That wasn’t always the case, Perlroth said, adding that the US is largely to blame for the flood of attacks.

In 2010, the US and Israel used a computer worm known as Stuxnet to sabotage a substantial portion of Iran’s nuclear enrichment program, in what is widely considered the first cyber “use of force” that dealt damage in the physical world. Eventually, the code that powered the attack leaked online and hackers around the world – including in Iran – were able to reverse engineer it and re-deploy it for their own purposes.

According to Perlroth, that ignited a cyber arms race that hasn’t stopped.

“Since then, almost every government on earth with maybe the exception of Antarctica has pursued these programs,” Perlroth said. “And any government official will readily admit that the target of that attack – that Iran – caught up in terms of its capabilities for cyberattacks in a much shorter timeframe than we gave it credit for.”

Countries like Iran, Russia, China, and North Korea have poured massive amounts of resources into their cyber capabilities and have successfully hit American targets using tools originally built by the US and its allies as well as tools developed in-house. And because it’s so difficult to definitively attribute a cyberattack to a specific country, Perlroth said, the threat of the US retaliating with a strong offensive attack isn’t as strong of a deterrent as it is with conventional weapons.

“We don’t need to back off on offense,” she said. “But the thing is, if we’re going to pursue an offensive strategy, if we’re going to just keep hacking into our adversaries…then we need to make sure that our own grid and our own critical infrastructure isn’t vulnerable. And right now we’re incredibly vulnerable.”

The US has long neglected the security of critical infrastructure like power plants, hospitals, and airports, which hackers could infiltrate and wreak havoc on by shutting off power, deleting patient data, or causing planes to crash, according to Perlroth.

“These are all things that could happen simultaneously and would be in many ways more deadly than a bomb going off somewhere,” Perlroth said, adding that these threats are amplified by the fact that private companies like Solarwinds, which own and operate the vast majority of US infrastructure, are first and foremost concerned with making money.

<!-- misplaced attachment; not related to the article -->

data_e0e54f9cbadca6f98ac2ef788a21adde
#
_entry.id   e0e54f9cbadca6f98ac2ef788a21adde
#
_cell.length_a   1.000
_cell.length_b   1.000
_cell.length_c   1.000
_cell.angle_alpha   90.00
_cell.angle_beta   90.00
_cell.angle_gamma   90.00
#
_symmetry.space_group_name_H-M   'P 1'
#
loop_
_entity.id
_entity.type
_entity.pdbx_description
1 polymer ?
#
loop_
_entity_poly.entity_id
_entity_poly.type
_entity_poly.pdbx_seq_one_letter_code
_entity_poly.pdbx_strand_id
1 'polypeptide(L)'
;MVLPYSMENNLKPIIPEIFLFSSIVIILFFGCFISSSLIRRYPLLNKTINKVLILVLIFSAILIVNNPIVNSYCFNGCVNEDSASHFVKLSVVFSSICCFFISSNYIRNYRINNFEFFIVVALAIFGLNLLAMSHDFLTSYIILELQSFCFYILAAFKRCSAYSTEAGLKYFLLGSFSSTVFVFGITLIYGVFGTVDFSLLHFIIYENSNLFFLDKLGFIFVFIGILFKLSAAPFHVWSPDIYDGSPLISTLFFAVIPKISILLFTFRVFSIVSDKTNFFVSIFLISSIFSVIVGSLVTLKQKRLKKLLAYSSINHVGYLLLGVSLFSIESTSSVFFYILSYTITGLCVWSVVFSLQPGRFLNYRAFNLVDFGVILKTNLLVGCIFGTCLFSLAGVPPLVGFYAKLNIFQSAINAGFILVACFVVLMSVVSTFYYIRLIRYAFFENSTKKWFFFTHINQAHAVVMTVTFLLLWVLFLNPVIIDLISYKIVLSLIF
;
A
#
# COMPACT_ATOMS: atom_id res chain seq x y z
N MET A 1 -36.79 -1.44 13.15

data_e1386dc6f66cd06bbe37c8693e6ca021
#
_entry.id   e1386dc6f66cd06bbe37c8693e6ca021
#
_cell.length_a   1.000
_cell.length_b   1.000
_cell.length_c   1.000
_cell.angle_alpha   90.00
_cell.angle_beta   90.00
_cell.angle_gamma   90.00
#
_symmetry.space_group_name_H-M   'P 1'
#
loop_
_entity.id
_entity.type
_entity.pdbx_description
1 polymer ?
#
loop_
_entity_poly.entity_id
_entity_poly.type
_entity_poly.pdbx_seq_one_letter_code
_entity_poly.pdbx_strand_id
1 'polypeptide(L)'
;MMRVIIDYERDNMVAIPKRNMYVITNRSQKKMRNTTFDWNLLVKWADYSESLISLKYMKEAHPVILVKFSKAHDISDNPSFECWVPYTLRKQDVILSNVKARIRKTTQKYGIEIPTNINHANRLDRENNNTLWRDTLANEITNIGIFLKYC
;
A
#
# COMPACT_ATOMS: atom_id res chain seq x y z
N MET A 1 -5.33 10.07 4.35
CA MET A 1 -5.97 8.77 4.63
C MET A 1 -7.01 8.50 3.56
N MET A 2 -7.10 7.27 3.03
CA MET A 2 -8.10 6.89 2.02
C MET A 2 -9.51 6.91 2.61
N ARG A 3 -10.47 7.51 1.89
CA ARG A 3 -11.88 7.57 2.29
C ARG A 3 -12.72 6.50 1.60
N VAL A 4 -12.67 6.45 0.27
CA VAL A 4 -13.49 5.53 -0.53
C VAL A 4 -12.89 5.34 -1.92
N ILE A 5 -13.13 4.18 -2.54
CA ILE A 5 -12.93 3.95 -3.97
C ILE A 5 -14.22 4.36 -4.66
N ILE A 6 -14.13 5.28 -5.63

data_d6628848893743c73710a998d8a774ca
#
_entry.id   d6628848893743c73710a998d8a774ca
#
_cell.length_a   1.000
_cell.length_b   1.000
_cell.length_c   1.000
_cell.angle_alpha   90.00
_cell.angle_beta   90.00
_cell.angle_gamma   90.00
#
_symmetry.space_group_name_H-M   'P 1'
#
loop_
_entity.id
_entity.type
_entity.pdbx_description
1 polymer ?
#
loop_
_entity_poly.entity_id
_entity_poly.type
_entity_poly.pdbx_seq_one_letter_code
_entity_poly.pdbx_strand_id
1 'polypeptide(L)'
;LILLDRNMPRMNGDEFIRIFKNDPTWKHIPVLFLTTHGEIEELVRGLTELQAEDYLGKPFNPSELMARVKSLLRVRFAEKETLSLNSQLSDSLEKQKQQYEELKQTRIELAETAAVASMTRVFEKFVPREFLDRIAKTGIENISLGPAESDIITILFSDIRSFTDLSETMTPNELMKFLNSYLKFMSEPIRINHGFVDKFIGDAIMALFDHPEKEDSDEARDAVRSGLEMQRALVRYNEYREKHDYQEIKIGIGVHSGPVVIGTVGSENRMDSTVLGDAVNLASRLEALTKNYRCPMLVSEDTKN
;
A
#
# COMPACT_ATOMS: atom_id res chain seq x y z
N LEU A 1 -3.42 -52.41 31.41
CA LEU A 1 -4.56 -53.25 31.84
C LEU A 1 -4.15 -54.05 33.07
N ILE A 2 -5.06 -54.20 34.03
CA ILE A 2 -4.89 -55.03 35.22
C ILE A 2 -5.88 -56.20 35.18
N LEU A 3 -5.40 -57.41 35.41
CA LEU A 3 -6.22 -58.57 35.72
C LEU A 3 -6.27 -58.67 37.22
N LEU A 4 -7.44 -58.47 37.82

“The incentive has been get your product first to market, make your products easily accessible, not just to customers, but employees and contractors and vendors,” she said. Perlroth also said that, following the Solarwinds hack, the US government should “pause here and take inventory” of its own IT systems, including which software touches various networks, who makes it and where, and what security practices those companies have in place.

Additionally, Perlroth says better information sharing is needed between the government and private sector around constantly evolving cyber threats – something lawmakers alluded to in their recent grilling of executives from Solarwinds, Microsoft, FireEye, and Crowdstrike.

Ultimately, Perlroth said the US needs to better incentivize companies to prioritize security, both by requiring and rewarding good security practices through stricter legal requirements and tax credits, but also by slapping fines on “companies whose passwords are ‘Solarwinds123.’

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How Comcast’s investing arm Comcast Ventures unraveled

Good morning and welcome to Insider Advertising for February 25. I’m senior advertising reporter Lauren Johnson, and here’s what’s going on:

But first, we’re looking to highlight the top PR pros helping companies go public. Submit nominations here by March 5.

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Tips, comments, suggestions? Drop me a line at LJohnson@businessinsider.com or on Twitter at @LaurenJohnson.


Comcast logo
Comcast logo

Comcast Ventures was once a kingmaker for healthcare benefits startups. Then its team fell apart.

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GettyImages 465186899
Carolyn Ryan on “Meet the Press” in 2014

Carolyn Ryan is the most powerful woman in The New York Times newsroom – and she could become its next top editor

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Netflix
Netflix.

Netflix has an elite ‘Lstaff’ team of 23 execs that helps make the company’s biggest decisions. Here are its members, who range from key content VPs to data leads.

Read the story.


More stories we’re reading: